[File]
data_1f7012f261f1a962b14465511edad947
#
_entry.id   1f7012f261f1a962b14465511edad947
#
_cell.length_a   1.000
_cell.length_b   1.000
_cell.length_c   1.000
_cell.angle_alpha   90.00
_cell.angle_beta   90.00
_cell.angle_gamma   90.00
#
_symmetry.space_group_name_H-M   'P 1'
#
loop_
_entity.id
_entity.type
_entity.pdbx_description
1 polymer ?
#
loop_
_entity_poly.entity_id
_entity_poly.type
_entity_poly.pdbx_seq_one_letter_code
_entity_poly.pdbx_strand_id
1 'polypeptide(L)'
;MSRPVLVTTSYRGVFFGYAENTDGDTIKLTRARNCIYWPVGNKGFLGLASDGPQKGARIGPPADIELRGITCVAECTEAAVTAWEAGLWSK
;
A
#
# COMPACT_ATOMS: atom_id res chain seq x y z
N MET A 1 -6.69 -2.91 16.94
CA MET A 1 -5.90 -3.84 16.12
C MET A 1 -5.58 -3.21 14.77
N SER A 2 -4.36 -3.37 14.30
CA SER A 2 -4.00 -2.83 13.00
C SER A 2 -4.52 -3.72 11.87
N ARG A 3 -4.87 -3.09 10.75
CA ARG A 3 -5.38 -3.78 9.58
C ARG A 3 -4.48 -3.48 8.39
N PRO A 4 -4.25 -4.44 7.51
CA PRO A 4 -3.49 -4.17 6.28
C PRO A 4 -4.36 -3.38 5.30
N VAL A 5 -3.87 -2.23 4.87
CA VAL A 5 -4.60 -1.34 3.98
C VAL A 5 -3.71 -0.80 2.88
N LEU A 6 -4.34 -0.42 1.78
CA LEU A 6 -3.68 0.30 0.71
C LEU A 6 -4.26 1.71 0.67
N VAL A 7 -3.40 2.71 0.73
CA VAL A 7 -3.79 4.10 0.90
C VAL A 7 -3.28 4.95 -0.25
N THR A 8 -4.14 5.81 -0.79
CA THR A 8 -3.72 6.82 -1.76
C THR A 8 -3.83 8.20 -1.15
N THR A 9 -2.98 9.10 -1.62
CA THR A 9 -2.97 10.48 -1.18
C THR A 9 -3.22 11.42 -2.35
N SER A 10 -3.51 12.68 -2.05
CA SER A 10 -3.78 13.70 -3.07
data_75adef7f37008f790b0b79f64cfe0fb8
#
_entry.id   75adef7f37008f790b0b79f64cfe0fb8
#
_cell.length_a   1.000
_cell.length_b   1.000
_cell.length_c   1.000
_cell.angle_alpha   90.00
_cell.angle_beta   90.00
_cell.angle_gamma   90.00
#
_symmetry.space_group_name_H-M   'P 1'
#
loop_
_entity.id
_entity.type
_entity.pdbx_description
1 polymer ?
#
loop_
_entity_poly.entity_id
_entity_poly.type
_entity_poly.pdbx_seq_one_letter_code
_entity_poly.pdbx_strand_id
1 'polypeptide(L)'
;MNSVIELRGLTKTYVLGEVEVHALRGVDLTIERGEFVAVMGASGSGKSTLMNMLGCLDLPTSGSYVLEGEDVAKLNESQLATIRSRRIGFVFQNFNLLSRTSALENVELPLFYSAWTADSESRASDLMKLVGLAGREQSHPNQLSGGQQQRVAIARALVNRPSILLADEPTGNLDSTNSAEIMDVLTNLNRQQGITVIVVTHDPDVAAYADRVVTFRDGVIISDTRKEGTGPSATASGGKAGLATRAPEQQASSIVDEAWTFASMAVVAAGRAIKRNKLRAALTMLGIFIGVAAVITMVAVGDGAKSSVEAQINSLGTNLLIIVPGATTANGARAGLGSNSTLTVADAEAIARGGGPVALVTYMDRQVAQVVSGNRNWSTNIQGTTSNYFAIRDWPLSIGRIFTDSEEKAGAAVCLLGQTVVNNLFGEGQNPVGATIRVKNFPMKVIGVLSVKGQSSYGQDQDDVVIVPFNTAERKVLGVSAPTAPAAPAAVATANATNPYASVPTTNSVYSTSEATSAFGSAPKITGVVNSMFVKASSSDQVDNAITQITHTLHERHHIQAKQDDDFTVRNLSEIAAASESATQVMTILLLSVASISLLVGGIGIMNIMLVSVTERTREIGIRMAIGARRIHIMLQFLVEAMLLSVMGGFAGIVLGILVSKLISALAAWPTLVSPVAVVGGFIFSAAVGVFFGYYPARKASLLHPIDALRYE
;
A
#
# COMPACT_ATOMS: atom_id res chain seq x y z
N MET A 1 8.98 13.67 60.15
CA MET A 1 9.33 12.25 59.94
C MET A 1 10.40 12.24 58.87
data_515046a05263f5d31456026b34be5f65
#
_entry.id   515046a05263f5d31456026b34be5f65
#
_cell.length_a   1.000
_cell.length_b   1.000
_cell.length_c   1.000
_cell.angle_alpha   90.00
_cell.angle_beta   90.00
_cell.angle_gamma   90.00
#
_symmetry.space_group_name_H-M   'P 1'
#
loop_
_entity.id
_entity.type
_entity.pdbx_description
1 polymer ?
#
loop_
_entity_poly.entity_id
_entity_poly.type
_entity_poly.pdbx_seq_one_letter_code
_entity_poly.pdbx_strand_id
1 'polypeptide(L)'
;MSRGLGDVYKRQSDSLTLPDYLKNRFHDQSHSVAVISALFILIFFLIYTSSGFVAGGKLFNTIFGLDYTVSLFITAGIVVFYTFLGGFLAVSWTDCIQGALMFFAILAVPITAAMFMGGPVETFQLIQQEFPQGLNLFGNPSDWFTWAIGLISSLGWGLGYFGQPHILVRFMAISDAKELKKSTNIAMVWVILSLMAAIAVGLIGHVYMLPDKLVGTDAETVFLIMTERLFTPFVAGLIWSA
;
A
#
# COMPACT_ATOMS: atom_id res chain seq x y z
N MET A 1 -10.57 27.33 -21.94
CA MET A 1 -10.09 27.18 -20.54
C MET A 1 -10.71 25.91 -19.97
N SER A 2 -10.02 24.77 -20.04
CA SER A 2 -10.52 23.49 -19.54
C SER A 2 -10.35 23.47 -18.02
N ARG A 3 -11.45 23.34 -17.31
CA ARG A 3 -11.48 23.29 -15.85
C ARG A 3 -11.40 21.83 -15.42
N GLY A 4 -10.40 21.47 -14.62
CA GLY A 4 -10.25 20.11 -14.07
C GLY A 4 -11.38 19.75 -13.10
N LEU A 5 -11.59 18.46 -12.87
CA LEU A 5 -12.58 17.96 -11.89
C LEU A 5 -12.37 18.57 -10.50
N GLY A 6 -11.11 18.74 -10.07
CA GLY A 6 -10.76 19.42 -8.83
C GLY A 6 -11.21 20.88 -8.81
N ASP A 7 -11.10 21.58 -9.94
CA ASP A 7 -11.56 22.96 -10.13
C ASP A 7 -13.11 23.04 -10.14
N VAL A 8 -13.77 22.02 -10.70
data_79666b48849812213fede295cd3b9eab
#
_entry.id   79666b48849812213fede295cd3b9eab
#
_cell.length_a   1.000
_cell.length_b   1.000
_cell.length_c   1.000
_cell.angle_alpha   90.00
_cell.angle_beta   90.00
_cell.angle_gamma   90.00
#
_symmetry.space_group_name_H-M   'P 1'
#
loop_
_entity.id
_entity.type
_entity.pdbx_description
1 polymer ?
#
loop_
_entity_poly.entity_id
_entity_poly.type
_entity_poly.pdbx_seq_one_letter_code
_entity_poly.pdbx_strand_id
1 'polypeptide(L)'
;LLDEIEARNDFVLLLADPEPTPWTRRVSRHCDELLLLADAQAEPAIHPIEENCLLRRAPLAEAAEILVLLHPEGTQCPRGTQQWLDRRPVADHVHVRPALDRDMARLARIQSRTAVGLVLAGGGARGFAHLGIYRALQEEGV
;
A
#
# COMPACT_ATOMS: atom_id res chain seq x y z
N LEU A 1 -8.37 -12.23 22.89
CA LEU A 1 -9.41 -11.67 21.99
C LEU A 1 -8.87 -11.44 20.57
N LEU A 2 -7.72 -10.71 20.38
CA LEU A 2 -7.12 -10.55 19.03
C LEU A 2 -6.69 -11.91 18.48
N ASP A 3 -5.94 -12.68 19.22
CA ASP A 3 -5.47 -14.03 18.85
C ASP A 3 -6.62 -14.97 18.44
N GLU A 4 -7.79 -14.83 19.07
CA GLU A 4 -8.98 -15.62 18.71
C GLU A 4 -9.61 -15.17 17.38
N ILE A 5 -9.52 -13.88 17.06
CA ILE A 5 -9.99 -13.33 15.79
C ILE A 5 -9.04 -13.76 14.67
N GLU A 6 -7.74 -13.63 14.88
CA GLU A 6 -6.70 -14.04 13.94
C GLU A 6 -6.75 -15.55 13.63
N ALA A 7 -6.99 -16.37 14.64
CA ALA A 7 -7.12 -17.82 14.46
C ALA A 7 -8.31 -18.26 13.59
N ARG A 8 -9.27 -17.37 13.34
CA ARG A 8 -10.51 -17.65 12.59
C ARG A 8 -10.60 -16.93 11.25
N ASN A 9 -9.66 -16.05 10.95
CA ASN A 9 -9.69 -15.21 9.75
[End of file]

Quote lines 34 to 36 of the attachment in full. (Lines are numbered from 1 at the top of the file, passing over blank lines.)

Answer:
N SER A 2 -4.36 -3.37 14.30
CA SER A 2 -4.00 -2.83 13.00
C SER A 2 -4.52 -3.72 11.87